By the postwar logic, human health and wellbeing can be upheld when there is enough money to purchase and provide care. After all, supplies and infrastructure need to be paid for. But as the American and British pandemic practices have demonstrated, a growing economy in which GDP (or “opening the economy”) is privileged above general wellbeing doesn’t always improve health outcomes. The US has one of the highest COVID death rates in the world, and the US infection rate is rising as states open up. Experts on public health and leadership, like those writing in the Harvard Business Review, suggest that New Zealand’s Ardern provides a model for the world to focus on maintaining and improving public health.

We can also think of health in the broader sense – ie. health for nonhuman life. The economy is a trophic system, which means that economic health requires the consumption (ie. death) of nonhuman life. And presently, growth is occurring on a scale that is unsustainable. Here, too, Ardern doesn’t suggest a transition to degrowth, but she does emphasize the need for a low-emission economy. Her movement away from GDP growth as a metric of economic “health” does provide an opportunity to make economic health cohere with the idea of ecological health: sustaining the power and vitality that supports all life.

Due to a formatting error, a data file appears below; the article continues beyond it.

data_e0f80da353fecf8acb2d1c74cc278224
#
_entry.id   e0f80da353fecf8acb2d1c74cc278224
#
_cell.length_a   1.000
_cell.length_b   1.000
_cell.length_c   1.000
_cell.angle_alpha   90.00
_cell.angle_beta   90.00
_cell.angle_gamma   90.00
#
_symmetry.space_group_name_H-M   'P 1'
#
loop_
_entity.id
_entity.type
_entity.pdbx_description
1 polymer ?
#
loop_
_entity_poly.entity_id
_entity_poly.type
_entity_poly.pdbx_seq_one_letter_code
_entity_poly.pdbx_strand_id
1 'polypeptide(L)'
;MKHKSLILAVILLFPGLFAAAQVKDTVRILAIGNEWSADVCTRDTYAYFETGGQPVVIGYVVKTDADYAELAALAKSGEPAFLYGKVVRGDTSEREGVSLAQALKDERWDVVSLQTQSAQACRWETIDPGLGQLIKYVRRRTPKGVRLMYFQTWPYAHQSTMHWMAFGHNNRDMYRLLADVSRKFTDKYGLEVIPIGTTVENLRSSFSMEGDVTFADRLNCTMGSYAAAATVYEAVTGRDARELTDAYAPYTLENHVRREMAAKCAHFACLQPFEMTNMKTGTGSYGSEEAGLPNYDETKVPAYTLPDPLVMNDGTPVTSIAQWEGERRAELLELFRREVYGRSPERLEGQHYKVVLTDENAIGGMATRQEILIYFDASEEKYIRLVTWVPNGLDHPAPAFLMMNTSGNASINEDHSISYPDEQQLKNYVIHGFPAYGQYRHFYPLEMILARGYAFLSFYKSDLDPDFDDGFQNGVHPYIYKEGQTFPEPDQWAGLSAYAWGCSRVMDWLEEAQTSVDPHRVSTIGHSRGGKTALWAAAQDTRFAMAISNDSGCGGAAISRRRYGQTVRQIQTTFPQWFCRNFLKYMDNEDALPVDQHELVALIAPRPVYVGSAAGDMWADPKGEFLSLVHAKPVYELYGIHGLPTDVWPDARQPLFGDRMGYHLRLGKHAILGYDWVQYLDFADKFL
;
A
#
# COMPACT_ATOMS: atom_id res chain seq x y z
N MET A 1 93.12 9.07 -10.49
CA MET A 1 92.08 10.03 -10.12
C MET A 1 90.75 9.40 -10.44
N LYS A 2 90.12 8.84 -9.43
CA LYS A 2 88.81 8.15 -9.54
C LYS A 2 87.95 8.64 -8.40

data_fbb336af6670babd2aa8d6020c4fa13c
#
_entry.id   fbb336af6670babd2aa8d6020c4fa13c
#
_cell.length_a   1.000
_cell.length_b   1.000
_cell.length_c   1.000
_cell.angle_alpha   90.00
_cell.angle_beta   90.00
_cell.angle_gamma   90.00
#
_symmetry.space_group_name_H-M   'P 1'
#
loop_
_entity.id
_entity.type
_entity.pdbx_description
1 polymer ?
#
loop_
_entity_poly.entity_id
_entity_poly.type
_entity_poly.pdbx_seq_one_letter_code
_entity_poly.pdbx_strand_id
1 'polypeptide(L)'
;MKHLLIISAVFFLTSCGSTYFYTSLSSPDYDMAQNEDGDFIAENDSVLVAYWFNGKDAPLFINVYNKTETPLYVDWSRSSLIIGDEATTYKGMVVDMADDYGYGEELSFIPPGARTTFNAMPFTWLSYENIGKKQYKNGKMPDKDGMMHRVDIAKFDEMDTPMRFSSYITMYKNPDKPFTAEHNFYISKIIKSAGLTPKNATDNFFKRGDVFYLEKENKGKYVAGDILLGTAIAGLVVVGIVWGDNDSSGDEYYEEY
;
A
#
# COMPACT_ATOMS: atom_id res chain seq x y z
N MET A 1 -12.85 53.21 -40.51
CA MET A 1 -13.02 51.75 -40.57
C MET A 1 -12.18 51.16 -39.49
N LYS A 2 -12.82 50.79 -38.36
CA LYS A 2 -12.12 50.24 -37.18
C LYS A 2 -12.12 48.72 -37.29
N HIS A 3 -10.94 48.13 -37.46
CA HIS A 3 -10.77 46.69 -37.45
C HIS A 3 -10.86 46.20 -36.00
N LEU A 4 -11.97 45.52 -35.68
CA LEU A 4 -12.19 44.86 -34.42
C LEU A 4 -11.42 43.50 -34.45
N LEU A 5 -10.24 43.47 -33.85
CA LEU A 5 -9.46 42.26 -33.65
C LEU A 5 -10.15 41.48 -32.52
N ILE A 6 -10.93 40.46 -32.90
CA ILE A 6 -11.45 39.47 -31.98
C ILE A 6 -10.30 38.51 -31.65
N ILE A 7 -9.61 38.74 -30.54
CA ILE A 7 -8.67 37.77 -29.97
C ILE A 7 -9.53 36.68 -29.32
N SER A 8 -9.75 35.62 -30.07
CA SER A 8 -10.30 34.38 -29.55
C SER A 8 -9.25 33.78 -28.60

One of the other tangible ways in which some have experienced a positive impact to their wellbeing during the pandemic is a temporary reprieve from productivist pressures and work-stress. As I mentioned in a previous article, the term capitalism refers to Weber’s “modern Kultur” centering around a code of values for the 20th-century West. In this new economy, the highest virtue became “the making of money and ever more money, without any limit.” Growth-as-prosperity requires a certain level of constant busy-ness to prop up the outputs for mass consumption and technological improvement rather than human warmth and connection.

As a result of the pandemic, many of us have gained clarity about the things we value most, such as food, health, income security, education, mobility, access to nature, social connection, and public services. An economy designed for wellbeing can prioritize these tangible things rather than assuming that income will deliver them.

How can we build on Arden’s success?